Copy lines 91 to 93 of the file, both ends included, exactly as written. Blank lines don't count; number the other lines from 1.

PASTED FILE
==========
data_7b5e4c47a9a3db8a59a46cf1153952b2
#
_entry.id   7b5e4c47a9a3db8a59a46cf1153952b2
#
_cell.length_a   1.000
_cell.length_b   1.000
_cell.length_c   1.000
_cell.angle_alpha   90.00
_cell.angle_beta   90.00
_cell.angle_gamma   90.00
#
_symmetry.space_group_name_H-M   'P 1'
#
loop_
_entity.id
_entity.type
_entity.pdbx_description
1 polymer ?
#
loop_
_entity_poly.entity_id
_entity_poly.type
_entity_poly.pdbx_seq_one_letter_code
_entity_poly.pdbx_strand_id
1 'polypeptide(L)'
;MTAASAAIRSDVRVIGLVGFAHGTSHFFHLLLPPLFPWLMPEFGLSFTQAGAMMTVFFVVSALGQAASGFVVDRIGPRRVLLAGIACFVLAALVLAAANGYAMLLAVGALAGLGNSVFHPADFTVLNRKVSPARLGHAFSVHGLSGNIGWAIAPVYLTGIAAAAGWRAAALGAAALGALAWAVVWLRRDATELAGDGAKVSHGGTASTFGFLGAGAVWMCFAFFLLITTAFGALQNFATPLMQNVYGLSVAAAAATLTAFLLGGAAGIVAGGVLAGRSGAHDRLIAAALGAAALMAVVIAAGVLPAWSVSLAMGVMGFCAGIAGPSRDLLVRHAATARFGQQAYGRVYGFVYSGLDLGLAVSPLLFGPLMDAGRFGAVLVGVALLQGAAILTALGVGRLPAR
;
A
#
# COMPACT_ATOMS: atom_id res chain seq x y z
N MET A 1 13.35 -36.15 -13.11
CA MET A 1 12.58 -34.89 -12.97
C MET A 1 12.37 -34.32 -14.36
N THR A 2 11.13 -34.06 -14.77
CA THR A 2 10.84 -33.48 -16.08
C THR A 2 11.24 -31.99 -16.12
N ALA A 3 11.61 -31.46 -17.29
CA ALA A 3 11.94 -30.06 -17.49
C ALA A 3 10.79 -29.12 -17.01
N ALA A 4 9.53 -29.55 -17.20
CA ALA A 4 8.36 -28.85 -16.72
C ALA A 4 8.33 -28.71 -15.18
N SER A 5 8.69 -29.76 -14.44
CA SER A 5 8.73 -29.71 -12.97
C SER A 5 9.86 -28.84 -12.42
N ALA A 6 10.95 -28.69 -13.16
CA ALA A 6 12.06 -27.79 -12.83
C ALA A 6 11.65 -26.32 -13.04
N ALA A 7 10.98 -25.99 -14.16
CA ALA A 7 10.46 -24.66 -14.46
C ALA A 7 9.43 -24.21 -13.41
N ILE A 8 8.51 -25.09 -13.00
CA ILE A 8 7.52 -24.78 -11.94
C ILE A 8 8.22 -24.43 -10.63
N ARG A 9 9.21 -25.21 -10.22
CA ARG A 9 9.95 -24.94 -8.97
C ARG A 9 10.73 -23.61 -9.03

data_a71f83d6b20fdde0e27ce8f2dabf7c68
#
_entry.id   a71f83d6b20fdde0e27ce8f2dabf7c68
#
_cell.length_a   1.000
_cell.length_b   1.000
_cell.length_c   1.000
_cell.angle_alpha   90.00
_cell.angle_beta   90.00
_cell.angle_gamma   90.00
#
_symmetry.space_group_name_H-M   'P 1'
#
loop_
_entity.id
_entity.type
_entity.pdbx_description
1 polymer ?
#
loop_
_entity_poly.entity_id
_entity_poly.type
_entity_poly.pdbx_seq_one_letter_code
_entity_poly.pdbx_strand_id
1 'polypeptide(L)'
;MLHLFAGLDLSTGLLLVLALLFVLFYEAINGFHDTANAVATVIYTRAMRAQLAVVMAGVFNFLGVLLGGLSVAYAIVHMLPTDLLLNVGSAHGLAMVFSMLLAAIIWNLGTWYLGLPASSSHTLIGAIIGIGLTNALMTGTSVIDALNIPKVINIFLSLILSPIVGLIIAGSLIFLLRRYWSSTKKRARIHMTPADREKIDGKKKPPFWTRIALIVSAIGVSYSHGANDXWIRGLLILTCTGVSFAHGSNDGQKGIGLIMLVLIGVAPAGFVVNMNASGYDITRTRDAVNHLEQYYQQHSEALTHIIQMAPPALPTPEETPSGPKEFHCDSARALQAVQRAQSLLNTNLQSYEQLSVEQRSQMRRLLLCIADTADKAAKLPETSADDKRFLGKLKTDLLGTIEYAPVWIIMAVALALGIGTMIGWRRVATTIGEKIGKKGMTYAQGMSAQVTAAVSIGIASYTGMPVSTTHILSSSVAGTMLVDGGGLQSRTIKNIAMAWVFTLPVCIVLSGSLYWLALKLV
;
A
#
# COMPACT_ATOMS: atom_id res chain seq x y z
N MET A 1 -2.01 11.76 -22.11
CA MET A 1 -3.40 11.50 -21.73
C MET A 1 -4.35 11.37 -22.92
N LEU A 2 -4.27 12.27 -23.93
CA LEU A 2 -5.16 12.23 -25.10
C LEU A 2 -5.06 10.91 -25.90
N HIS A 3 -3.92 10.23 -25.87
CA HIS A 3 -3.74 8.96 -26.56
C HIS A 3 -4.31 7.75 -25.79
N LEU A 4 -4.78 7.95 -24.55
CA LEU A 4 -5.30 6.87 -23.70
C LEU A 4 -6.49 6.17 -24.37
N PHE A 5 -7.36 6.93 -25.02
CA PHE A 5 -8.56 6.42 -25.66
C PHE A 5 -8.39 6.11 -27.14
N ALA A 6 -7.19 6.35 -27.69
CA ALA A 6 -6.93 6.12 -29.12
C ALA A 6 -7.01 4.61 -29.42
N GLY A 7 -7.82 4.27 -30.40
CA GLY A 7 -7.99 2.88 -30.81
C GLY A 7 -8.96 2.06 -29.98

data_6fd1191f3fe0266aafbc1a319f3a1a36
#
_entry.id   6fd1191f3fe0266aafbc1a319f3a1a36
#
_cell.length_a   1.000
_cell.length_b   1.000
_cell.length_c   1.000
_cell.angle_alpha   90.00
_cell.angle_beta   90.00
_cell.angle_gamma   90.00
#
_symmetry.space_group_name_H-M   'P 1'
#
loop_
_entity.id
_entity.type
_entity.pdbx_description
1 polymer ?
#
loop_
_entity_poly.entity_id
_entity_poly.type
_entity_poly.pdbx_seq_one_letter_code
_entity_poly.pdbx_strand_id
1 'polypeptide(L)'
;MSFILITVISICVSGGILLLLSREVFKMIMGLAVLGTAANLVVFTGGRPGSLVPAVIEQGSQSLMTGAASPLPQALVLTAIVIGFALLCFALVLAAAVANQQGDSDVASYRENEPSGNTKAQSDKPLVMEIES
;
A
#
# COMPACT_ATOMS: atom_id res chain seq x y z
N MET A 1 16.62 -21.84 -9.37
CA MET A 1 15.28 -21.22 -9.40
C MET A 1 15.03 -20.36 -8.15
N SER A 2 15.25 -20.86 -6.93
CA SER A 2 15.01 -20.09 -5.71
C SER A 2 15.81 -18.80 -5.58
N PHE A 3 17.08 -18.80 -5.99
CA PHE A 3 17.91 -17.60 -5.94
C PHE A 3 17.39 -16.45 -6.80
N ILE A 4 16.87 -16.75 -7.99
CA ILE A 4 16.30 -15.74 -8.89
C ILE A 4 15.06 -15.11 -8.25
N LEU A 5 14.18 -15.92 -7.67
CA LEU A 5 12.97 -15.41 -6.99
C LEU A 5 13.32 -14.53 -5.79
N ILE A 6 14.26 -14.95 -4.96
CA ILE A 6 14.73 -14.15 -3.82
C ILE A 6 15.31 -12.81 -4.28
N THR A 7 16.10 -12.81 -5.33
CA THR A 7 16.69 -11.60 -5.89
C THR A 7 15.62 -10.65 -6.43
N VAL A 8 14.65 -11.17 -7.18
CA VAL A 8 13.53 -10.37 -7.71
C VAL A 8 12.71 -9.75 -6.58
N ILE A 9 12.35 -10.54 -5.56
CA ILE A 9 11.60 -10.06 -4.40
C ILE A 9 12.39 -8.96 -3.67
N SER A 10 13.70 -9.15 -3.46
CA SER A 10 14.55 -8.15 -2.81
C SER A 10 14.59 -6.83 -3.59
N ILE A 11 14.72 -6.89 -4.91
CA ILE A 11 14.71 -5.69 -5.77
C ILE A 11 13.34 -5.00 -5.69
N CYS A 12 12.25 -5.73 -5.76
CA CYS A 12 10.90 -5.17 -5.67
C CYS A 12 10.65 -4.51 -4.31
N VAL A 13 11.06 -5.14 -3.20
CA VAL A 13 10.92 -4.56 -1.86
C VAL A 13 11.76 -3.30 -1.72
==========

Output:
N LEU A 2 -4.27 12.27 -23.93
CA LEU A 2 -5.16 12.23 -25.10
C LEU A 2 -5.06 10.91 -25.90